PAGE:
Referring to drawing FIGS. 7 and 8, a catheter 10 of the present invention is shown in use in the spinal canal of a patient. An epidural needle 50 isinserted at a slight angle to a patient's skin until point 52 passes through ligament 54 and into the epidural space 56. Once the epidural space 56 has been reached by point 52 of needle 50, an introducer 60 is inserted through the lumen of needle 50 until it abuts dura wall 62. Subsequently, the catheter 10 with styler 70 in place is inserted through the lumen of introducer 60. The stylet 70 penetrates the dura wall by spreading the fibers thereof. Both the catheter 10 and stylet 70 are advanced into the subarachnoid space 64. Stylet 70 is then removed, and a syringe used to withdraw spinal fluid to confirm the location of the end of catheter 10. The distal end of the catheter 10 is maintained outside the patient's body and may be coupled to any desired tubing, syringe, etc.As can be readily seen, if any portion of catheter 10 in the patient is broken, it can be retrieved easily by pulling on intra-luminal member 20. Also, if the catheter 10 is kinked, the intra-luminal member 20 will allowthe flow of fluids through the catheter 10.
It will be understood that the foregoing invention will be equally applicable in those instances where catheters are used to drain fluids andkinking and clotting are potential problems.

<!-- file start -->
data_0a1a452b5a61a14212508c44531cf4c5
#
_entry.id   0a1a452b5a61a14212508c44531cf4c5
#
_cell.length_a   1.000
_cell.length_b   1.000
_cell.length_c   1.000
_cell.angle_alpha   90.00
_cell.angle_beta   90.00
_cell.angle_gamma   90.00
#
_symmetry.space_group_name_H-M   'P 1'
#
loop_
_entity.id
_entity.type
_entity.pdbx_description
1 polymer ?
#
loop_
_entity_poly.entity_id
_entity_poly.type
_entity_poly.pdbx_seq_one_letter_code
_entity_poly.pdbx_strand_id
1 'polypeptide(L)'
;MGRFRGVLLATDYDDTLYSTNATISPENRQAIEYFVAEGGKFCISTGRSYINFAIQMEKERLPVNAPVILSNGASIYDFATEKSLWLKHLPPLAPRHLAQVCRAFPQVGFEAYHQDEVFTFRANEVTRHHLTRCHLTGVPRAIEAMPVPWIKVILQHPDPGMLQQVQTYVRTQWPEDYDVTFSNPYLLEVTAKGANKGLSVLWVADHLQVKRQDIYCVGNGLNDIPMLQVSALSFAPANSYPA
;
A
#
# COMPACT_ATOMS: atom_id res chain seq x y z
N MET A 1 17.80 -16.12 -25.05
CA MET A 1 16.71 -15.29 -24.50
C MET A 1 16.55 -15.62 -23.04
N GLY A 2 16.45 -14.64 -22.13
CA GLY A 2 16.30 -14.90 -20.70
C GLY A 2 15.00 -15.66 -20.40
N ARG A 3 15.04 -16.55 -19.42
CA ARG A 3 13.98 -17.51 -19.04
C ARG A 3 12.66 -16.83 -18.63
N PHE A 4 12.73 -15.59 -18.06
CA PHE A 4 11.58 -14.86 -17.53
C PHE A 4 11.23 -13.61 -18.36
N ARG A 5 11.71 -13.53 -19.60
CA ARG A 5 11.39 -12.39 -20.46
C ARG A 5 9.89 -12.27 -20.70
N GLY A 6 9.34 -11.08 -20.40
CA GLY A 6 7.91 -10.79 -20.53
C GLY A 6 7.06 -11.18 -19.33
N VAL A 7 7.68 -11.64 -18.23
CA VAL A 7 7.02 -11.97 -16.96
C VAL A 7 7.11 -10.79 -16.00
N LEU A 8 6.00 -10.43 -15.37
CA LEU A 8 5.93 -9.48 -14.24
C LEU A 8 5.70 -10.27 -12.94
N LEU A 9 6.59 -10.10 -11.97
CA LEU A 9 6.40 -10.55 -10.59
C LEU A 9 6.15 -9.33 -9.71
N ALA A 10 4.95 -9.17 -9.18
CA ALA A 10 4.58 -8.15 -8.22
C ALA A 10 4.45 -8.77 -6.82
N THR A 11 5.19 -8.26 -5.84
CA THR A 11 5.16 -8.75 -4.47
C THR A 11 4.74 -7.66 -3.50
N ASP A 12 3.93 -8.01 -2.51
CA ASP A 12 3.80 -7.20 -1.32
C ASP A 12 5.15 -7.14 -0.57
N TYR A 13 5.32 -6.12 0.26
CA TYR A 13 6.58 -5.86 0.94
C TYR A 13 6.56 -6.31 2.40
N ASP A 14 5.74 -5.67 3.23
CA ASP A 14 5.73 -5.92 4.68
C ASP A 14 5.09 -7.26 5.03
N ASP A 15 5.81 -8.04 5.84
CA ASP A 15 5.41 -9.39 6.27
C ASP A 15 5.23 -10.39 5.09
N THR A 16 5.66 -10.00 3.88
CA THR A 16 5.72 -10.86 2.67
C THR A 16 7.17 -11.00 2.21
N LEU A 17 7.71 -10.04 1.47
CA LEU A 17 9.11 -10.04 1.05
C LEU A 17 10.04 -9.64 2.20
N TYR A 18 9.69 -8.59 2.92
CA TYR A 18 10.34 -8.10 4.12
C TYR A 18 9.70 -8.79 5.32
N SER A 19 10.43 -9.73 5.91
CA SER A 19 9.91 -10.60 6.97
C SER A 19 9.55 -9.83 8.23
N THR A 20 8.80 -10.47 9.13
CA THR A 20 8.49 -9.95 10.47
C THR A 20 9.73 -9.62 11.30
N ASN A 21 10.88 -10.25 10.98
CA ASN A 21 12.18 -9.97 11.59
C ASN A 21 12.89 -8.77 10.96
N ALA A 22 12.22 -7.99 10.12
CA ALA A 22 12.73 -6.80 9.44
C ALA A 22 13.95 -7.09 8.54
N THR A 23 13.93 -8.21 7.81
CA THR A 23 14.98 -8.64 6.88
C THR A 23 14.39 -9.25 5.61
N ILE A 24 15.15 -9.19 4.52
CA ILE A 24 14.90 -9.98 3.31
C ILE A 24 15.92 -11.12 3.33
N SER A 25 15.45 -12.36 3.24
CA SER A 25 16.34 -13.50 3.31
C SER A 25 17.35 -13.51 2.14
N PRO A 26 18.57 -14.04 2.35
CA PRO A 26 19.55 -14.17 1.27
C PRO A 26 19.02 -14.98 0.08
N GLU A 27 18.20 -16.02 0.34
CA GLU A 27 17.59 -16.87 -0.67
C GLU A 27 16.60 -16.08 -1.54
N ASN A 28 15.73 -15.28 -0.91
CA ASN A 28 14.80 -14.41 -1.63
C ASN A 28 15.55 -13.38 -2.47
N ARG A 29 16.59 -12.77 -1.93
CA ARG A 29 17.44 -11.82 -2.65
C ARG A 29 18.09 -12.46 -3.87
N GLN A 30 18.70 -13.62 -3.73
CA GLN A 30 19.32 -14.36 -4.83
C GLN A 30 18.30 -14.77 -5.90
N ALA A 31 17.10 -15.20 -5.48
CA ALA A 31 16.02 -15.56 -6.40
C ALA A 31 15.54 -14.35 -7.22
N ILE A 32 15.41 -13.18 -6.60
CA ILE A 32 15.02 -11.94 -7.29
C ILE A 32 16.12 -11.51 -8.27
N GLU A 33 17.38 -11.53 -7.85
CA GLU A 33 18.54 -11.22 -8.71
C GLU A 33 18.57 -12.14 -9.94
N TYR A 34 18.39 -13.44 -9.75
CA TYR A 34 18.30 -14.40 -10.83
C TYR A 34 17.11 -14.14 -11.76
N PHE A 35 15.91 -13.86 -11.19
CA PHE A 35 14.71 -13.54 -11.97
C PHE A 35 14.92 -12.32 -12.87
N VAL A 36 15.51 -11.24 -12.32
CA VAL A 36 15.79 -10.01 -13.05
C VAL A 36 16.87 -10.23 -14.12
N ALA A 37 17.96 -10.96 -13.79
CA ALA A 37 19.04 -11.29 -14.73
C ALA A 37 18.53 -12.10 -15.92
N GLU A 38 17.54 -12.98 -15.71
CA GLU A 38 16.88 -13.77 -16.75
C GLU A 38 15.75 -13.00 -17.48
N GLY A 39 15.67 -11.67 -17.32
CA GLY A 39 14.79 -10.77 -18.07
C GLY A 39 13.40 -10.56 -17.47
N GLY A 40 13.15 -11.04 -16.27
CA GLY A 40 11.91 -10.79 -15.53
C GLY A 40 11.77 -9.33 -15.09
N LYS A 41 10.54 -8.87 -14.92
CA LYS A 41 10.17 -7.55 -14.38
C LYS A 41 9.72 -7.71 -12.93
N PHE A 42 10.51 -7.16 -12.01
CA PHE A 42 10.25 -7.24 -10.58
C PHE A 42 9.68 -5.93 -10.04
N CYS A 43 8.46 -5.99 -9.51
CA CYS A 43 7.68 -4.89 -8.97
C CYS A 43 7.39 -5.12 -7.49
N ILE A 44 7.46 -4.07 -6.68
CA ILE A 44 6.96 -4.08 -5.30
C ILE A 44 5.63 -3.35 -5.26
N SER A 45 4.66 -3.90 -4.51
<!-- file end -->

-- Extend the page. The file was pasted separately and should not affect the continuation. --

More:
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|U.S. Classification||604/266, 604/523, 604/267|
|International Classification||A61M25/00, A61M25/01|
|Cooperative Classification||A61M25/01, A61M25/0026, A61M2025/09183, A61M25/0043|
|European Classification||A61M25/01, A61M25/00S|
|Nov 1, 1995||AS||Assignment|
Owner name: EPIMED INTERNATIONAL, INC., TEXAS
Free format text: ASSIGNMENT OF ASSIGNORS INTEREST;ASSIGNOR:RACZ, GABOR J.;REEL/FRAME:007706/0523
Effective date: 19951026
|Aug 9, 1999||FPAY||Fee payment|
Year of fee payment: 4
|Jul 9, 2003||FPAY||Fee payment|
Year of fee payment: 8
|Jul 31, 2007||FPAY||Fee payment|
Year of fee payment: 12
|Jul 9, 2012||AS||Assignment|
Effective date: 20120629
Free format text: NUNC PRO TUNC ASSIGNMENT - EFFECTIVE JULY 1, 2004;ASSIGNOR:EPIMED INTERNATIONAL, INC.;REEL/FRAME:028527/0538
Owner name: CUSTOM MEDICAL APPLICATIONS, INC., NEW YORK